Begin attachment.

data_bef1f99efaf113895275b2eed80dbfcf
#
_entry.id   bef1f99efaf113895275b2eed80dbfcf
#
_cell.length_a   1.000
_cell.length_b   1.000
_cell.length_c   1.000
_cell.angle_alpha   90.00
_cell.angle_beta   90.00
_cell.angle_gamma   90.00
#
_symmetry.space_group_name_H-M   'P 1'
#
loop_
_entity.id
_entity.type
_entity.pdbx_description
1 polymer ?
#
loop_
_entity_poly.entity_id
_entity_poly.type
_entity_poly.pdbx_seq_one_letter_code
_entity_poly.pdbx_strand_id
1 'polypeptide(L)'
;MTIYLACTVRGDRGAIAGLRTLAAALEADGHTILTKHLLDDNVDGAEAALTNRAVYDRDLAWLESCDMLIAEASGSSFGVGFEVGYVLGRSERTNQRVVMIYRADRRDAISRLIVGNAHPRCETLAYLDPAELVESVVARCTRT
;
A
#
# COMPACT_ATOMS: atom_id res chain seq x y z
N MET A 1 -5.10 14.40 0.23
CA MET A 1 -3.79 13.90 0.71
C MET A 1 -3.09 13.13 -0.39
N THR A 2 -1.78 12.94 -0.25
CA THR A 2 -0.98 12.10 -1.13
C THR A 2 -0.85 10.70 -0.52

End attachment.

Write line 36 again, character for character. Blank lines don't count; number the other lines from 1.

C THR A 2 -0.85 10.70 -0.52